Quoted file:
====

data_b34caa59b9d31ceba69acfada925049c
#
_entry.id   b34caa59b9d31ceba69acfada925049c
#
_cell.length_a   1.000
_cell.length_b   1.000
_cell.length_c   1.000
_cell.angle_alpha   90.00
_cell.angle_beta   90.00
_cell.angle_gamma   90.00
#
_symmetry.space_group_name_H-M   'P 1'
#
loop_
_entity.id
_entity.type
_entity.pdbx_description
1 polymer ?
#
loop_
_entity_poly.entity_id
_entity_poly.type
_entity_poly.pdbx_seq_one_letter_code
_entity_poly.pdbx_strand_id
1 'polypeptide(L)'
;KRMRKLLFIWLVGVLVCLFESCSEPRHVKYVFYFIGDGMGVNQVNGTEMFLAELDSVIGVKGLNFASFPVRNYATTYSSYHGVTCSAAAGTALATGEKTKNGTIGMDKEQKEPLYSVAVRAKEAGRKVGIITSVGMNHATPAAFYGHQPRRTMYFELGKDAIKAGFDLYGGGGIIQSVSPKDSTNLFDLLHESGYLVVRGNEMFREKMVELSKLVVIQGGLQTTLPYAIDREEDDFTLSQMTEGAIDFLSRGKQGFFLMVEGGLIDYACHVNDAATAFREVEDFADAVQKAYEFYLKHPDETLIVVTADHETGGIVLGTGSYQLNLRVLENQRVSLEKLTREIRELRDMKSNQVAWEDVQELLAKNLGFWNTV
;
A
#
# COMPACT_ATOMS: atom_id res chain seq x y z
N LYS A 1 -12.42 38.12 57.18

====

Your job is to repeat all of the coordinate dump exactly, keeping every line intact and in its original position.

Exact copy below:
data_b34caa59b9d31ceba69acfada925049c
#
_entry.id   b34caa59b9d31ceba69acfada925049c
#
_cell.length_a   1.000
_cell.length_b   1.000
_cell.length_c   1.000
_cell.angle_alpha   90.00
_cell.angle_beta   90.00
_cell.angle_gamma   90.00
#
_symmetry.space_group_name_H-M   'P 1'
#
loop_
_entity.id
_entity.type
_entity.pdbx_description
1 polymer ?
#
loop_
_entity_poly.entity_id
_entity_poly.type
_entity_poly.pdbx_seq_one_letter_code
_entity_poly.pdbx_strand_id
1 'polypeptide(L)'
;KRMRKLLFIWLVGVLVCLFESCSEPRHVKYVFYFIGDGMGVNQVNGTEMFLAELDSVIGVKGLNFASFPVRNYATTYSSYHGVTCSAAAGTALATGEKTKNGTIGMDKEQKEPLYSVAVRAKEAGRKVGIITSVGMNHATPAAFYGHQPRRTMYFELGKDAIKAGFDLYGGGGIIQSVSPKDSTNLFDLLHESGYLVVRGNEMFREKMVELSKLVVIQGGLQTTLPYAIDREEDDFTLSQMTEGAIDFLSRGKQGFFLMVEGGLIDYACHVNDAATAFREVEDFADAVQKAYEFYLKHPDETLIVVTADHETGGIVLGTGSYQLNLRVLENQRVSLEKLTREIRELRDMKSNQVAWEDVQELLAKNLGFWNTV
;
A
#
# COMPACT_ATOMS: atom_id res chain seq x y z
N LYS A 1 -12.42 38.12 57.18